The novel is a fiction based on historical fact. It is an imaginative interpretation of a major historical event, the collapse of the Stuart dynasty. Q appears to be using the works of Scott and Dumas as models.
The novel opens in 1672, during the reign of Charles II (1660-1685), and at the time of the Dutch Wars. The reign of James II (1685-1688) is referred to only retrospectively. Most of the action centres on the early years of the reign of William of Orange, with James exiled but hoping to return with the help of Louis XIV. The enemy of England is no longer the Netherlands but France.
The central historical figure of the novel is John Churchill, Duke of Marlborough. Churchill was originally a military friend of James, Duke of York, and his influence increased when James ascended the throne. However, following the landing of William of Orange in 1688, Churchill defected to the Dutch. English dissatisfaction with the Dutch ruling caste then led Churchill to obtain a letter of pardon from James. Churchill appears to have favoured neither William nor James but Anne, the Anglican daughter of James. Sarah Churchill, John’s wife, was Anne’s confidant.
The main fictitious characters are Captain John Barker and Captain Jeremy Runacles, who fought the Dutch under James when he was Lord High Admiral, and regarded William, after 1688, as a foreign usurper. A third character, Roderick Salt, also fought the Dutch, but follows his best interests as protégé of the Duke of Marlborough.
1672, 13 March: The French and English declare war on the Dutch in the ‘Third Dutch War’.
28 May – 7 June: An English squadron attacks the (Dutch) Smyrna fleet off the Suffolk coast in the ‘Battle of Sole Bay’. Ensign John Churchill is aboard The Prince, the flagship of the Duke of York.
Churchill is appointed captain of the grenadiers in the Duke of Monmouth’s regiment in the English contingent serving under Marshall Turenne and the Prince of Condé, and ultimately under King Louis XIV of France. The French advance eastwards towards Amsterdam.
1673, 17 June: Louis XIV invests Maestricht. An English force, consisting of Captain Churchill and thirty gentlemen of the Life Guards, lead the assault on the Glasis, Covered way, the Ditch and the Ravelin. The fourth assault secures the position.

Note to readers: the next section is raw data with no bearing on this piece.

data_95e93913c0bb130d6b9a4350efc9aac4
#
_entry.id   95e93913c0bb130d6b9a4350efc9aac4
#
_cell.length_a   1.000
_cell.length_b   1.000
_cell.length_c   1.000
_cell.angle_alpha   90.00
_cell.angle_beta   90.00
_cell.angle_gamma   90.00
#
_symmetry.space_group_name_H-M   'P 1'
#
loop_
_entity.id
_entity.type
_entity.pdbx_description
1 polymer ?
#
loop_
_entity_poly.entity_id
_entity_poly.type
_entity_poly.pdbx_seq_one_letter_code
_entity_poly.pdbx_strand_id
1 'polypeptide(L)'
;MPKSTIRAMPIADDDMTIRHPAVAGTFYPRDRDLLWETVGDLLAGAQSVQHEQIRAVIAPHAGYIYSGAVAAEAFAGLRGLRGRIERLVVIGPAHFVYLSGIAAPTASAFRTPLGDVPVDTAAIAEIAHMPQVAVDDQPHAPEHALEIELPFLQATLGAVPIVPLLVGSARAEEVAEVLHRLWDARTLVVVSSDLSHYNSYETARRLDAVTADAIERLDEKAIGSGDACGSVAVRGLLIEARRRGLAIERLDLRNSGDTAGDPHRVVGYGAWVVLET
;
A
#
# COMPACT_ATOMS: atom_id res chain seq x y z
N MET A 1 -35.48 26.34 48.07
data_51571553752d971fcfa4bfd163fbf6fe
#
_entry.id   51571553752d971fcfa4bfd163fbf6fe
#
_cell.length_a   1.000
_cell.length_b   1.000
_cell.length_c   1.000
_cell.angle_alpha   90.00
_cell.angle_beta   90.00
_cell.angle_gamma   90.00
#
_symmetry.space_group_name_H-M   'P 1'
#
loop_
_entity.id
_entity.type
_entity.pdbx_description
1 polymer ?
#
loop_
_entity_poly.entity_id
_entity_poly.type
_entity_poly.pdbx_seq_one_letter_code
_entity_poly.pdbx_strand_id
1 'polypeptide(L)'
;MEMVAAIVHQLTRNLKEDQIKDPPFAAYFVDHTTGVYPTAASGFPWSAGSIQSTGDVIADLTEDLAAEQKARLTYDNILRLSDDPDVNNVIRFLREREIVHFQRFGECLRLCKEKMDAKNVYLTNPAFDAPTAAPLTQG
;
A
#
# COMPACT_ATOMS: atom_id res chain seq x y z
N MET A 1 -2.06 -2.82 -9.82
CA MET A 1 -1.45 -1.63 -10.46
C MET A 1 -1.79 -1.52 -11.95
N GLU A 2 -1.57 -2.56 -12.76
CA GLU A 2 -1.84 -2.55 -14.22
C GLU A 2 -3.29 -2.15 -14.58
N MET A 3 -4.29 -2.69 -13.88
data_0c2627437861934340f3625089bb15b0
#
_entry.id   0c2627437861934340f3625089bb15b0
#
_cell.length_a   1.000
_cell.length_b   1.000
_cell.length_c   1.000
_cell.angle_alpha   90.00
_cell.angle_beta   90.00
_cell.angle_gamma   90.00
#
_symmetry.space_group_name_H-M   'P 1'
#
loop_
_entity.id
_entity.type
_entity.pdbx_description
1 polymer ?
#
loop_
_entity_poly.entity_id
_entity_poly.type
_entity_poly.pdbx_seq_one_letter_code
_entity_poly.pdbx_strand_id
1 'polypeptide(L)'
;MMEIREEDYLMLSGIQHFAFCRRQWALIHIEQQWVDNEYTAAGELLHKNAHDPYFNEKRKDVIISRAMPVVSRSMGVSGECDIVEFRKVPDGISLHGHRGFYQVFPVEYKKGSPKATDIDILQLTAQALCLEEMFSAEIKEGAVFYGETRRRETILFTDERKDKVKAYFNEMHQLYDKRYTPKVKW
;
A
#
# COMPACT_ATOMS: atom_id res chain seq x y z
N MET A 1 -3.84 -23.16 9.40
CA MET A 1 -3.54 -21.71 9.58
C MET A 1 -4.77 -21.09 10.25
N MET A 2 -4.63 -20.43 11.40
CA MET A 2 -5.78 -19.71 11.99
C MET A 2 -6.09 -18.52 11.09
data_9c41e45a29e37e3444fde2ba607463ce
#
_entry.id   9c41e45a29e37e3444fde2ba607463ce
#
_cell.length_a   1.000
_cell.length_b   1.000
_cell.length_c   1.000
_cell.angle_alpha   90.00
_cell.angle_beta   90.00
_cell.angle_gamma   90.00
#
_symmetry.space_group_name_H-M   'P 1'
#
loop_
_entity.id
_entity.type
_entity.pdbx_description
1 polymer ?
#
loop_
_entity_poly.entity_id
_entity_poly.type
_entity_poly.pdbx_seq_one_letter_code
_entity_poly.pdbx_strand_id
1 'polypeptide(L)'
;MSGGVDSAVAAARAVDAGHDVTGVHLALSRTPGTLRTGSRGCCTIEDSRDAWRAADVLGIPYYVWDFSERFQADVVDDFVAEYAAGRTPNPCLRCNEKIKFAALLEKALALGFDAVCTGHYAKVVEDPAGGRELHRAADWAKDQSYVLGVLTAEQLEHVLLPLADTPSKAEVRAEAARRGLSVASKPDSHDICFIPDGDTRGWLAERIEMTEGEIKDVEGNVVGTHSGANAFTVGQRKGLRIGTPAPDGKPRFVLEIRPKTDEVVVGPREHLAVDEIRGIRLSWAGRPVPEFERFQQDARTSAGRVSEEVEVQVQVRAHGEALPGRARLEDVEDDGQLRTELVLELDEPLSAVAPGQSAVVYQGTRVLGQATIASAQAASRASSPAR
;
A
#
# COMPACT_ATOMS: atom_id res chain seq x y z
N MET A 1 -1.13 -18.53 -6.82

1673–4: Marshall Turenne and Vauban advance into the Palatinate, with Churchill as a colonel of the infantry. The ‘Treaty of Ryswick’ ends the ‘Third Dutch War’ in 1674.
1675: Churchill is lieutenant-colonel in the Duke of York’s regiment.
1677–8: Churchill is chosen by Charles II as an agent communicating with William, Prince of Orange, about the war with France.
1679: Churchill attends James, Duke of York, in The Hague and Brussels.
1685: Charles II dies and the Dyke of York becomes James II (and a Catholic in private).
James II has two Anglican daughters:
i. Mary (1665-1702), the next in line to the throne, who marries the Protestant William III of Orange (1650-1702)
ii. Anne (1665-1714), who marries George of Denmark, and has Sarah Churchill, the wife of John Churchill, as confidant.
1688 June: James Francis Edward is born to James II, so securing the Stuart succession and invalidating the claim of the Anglican Mary. William of Orange is at war with Louis XIV and requires English assistance.
11 November: A Dutch army, led by William of Orange, lands at Brixham.
23 November: Churchill recommends to James a concentration of forces and then defects to William. Prince George of Denmark, Princess Anne and Lady Churchill also defect to William. James flees to the continent.
1689 April: William is crowned in London. The Dutch are unpopular and Churchill protects his position by obtaining a pardon from the exiled James.
1689–1697: A coalition, including the Dutch and English, war with France. The English Whigs support William while the Tories favour the Stuarts.
1692: An invasion of England from the Cotentin Peninsula, with English, French and Irish troops, is planned for April, but is aborted.
5 May: Marlborough is imprisoned by William.